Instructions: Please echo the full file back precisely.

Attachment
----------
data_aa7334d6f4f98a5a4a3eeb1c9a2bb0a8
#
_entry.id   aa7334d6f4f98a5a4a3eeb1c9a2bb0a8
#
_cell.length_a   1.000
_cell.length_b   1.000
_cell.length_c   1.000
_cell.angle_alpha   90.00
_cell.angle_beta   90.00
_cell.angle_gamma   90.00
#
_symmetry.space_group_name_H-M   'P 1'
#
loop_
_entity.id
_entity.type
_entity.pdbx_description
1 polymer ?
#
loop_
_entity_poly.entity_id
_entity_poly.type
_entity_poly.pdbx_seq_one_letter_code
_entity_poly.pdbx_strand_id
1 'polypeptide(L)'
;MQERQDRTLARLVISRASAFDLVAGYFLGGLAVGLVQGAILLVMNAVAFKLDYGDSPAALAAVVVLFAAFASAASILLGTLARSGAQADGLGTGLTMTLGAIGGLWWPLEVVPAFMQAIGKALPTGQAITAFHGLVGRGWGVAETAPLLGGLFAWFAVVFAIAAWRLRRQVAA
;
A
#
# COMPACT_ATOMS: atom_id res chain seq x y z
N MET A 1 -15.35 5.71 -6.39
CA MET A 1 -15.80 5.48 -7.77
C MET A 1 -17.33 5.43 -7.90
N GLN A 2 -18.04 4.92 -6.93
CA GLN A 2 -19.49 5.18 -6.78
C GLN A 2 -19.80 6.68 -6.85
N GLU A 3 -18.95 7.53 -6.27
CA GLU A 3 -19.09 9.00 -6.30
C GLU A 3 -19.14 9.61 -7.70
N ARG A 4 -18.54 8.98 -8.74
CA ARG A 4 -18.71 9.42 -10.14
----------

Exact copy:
data_aa7334d6f4f98a5a4a3eeb1c9a2bb0a8
#
_entry.id   aa7334d6f4f98a5a4a3eeb1c9a2bb0a8
#
_cell.length_a   1.000
_cell.length_b   1.000
_cell.length_c   1.000
_cell.angle_alpha   90.00
_cell.angle_beta   90.00
_cell.angle_gamma   90.00
#
_symmetry.space_group_name_H-M   'P 1'
#
loop_
_entity.id
_entity.type
_entity.pdbx_description
1 polymer ?
#
loop_
_entity_poly.entity_id
_entity_poly.type
_entity_poly.pdbx_seq_one_letter_code
_entity_poly.pdbx_strand_id
1 'polypeptide(L)'
;MQERQDRTLARLVISRASAFDLVAGYFLGGLAVGLVQGAILLVMNAVAFKLDYGDSPAALAAVVVLFAAFASAASILLGTLARSGAQADGLGTGLTMTLGAIGGLWWPLEVVPAFMQAIGKALPTGQAITAFHGLVGRGWGVAETAPLLGGLFAWFAVVFAIAAWRLRRQVAA
;
A
#
# COMPACT_ATOMS: atom_id res chain seq x y z
N MET A 1 -15.35 5.71 -6.39
CA MET A 1 -15.80 5.48 -7.77
C MET A 1 -17.33 5.43 -7.90
N GLN A 2 -18.04 4.92 -6.93
CA GLN A 2 -19.49 5.18 -6.78
C GLN A 2 -19.80 6.68 -6.85
N GLU A 3 -18.95 7.53 -6.27
CA GLU A 3 -19.09 9.00 -6.30
C GLU A 3 -19.14 9.61 -7.70
N ARG A 4 -18.54 8.98 -8.74
CA ARG A 4 -18.71 9.42 -10.14